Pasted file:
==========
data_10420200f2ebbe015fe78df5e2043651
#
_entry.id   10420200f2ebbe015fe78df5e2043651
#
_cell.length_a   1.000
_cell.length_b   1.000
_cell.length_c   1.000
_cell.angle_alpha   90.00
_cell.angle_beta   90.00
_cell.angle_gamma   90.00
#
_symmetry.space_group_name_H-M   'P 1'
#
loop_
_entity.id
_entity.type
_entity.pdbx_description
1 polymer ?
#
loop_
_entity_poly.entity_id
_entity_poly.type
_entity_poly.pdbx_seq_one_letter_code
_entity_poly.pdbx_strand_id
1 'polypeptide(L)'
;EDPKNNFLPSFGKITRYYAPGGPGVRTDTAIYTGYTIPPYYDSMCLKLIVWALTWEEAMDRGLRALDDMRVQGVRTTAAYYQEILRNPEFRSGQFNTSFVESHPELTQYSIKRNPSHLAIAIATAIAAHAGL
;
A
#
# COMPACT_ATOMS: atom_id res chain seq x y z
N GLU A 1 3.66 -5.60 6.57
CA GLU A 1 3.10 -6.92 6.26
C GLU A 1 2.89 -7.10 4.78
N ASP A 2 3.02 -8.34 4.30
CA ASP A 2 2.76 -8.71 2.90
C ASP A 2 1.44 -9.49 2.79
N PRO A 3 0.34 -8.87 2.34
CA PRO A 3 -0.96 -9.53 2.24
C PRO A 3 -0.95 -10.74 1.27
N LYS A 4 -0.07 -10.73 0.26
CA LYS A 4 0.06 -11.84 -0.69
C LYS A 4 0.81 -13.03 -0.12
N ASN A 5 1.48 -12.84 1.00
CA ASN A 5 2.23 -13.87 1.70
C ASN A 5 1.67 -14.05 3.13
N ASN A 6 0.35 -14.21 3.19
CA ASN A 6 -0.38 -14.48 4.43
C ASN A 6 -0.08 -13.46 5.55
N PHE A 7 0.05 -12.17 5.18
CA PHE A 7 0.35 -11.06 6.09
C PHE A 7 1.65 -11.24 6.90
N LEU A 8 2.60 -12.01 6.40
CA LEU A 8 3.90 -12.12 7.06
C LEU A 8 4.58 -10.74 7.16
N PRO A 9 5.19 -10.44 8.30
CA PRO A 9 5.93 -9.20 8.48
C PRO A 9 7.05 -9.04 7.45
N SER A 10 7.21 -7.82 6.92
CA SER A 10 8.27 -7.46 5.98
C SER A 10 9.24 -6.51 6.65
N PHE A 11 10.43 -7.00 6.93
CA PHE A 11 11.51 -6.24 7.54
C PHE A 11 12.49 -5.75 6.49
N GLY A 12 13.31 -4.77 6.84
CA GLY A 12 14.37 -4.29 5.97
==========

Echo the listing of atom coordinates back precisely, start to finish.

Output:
data_10420200f2ebbe015fe78df5e2043651
#
_entry.id   10420200f2ebbe015fe78df5e2043651
#
_cell.length_a   1.000
_cell.length_b   1.000
_cell.length_c   1.000
_cell.angle_alpha   90.00
_cell.angle_beta   90.00
_cell.angle_gamma   90.00
#
_symmetry.space_group_name_H-M   'P 1'
#
loop_
_entity.id
_entity.type
_entity.pdbx_description
1 polymer ?
#
loop_
_entity_poly.entity_id
_entity_poly.type
_entity_poly.pdbx_seq_one_letter_code
_entity_poly.pdbx_strand_id
1 'polypeptide(L)'
;EDPKNNFLPSFGKITRYYAPGGPGVRTDTAIYTGYTIPPYYDSMCLKLIVWALTWEEAMDRGLRALDDMRVQGVRTTAAYYQEILRNPEFRSGQFNTSFVESHPELTQYSIKRNPSHLAIAIATAIAAHAGL
;
A
#
# COMPACT_ATOMS: atom_id res chain seq x y z
N GLU A 1 3.66 -5.60 6.57
CA GLU A 1 3.10 -6.92 6.26
C GLU A 1 2.89 -7.10 4.78
N ASP A 2 3.02 -8.34 4.30
CA ASP A 2 2.76 -8.71 2.90
C ASP A 2 1.44 -9.49 2.79
N PRO A 3 0.34 -8.87 2.34
CA PRO A 3 -0.96 -9.53 2.24
C PRO A 3 -0.95 -10.74 1.27
N LYS A 4 -0.07 -10.73 0.26
CA LYS A 4 0.06 -11.84 -0.69
C LYS A 4 0.81 -13.03 -0.12
N ASN A 5 1.48 -12.84 1.00
CA ASN A 5 2.23 -13.87 1.70
C ASN A 5 1.67 -14.05 3.13
N ASN A 6 0.35 -14.21 3.19
CA ASN A 6 -0.38 -14.48 4.43
C ASN A 6 -0.08 -13.46 5.55
N PHE A 7 0.05 -12.17 5.18
CA PHE A 7 0.35 -11.06 6.09
C PHE A 7 1.65 -11.24 6.90
N LEU A 8 2.60 -12.01 6.40
CA LEU A 8 3.90 -12.12 7.06
C LEU A 8 4.58 -10.74 7.16
N PRO A 9 5.19 -10.44 8.30
CA PRO A 9 5.93 -9.20 8.48
C PRO A 9 7.05 -9.04 7.45
N SER A 10 7.21 -7.82 6.92
CA SER A 10 8.27 -7.46 5.98
C SER A 10 9.24 -6.51 6.65
N PHE A 11 10.43 -7.00 6.93
CA PHE A 11 11.51 -6.24 7.54
C PHE A 11 12.49 -5.75 6.49
N GLY A 12 13.31 -4.77 6.84
CA GLY A 12 14.37 -4.29 5.97